Vision is the process of extracting high level information from two dimensional data arrays produced by energy (frequently visible light) reflected or transmitted from objects in the real world. Human vision is a complex process which builds a coherent three dimensional, realtime model of the world from scenes of arbitrary complexity. The first stages of the human computer vision process occurs in the first few layers of the retina. My current project is an silicon retina using mixed analog and digital CMOS technology with a base feature size (lambda) of .18 microns. This chip can perform arbitrary convolution operations (operations which produce an output array based on the immediate neighbourhood of each input array cell) using analog product and sum circuits. These operations can be used to perform some of the early vision processing done in biological retinas. The advantages of this approach include extremely high effective processing speeds and the very low costs of a CMOS solution, at the cost of a lower signal to noise ratio compared with other imaging array types (CCD). By using the advantages of high speed signal processing to compensate for the lower signal to noise ratio a produce a low cost, high capability smart vision chip.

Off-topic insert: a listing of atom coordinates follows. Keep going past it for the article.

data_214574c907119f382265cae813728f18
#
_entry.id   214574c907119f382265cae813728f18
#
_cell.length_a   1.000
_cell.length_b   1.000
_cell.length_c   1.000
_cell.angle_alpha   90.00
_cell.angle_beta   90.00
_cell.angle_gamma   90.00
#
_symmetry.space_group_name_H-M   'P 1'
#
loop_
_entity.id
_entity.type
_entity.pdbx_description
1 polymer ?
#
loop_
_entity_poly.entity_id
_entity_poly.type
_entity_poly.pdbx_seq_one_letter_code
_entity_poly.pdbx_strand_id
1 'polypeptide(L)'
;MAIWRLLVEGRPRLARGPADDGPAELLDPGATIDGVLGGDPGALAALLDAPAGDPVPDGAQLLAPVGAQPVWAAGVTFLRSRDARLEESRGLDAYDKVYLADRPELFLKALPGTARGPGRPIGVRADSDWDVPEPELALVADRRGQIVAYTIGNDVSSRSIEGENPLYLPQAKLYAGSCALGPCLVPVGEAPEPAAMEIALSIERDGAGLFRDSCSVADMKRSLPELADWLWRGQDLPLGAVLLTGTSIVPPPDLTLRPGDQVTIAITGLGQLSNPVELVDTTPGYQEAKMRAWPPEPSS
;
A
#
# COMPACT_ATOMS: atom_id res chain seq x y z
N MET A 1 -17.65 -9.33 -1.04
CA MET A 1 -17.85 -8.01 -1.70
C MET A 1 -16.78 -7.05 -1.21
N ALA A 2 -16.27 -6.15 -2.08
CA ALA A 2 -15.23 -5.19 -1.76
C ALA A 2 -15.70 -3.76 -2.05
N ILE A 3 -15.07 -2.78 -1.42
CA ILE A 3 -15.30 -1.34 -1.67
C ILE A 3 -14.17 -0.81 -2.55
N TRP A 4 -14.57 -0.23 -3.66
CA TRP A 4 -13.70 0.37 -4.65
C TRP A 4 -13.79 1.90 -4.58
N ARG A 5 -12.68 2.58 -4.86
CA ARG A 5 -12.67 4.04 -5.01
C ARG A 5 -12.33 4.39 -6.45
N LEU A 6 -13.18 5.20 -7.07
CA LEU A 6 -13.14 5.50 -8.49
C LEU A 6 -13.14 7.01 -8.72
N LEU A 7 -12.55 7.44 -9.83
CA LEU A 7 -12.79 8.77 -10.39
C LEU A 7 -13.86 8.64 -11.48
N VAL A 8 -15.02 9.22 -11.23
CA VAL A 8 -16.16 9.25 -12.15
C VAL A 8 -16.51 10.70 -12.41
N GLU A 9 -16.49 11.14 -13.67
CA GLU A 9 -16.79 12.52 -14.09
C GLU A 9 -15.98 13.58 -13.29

Artificial Life is a broad field encompassing the study of artificial systems which in some way mimic biological organisms. My research in this area focuses on the evolution of co-operative behaviours in organisms which are able to estimate their degree of relatedness with other organisms. Non-reciprocal altruism is able to evolve under conditions where the altruist and the recipient are related, and where the cost to the altruist is less than the benefit accrued to the recipient times the degree of relatedness between the altruist and the recipient (for example a parent/child or sibling relationship implies a relatedness coefficient of .5). Evolutionary costs and benefits are indirectly measured in terms of ultimate reproductive success. Because the true index of relatedness is not directly available to organisms they must use other markers to decide whether or not to make an altruistic gift to another organism. In experiments, organisms capable of kin recognition demonstrate tremendous evolutionary advantages over organisms which are not. This has obvious analogs to real world biological systems and may prove useful in developing useful software agents which cooperate to solve group tasks.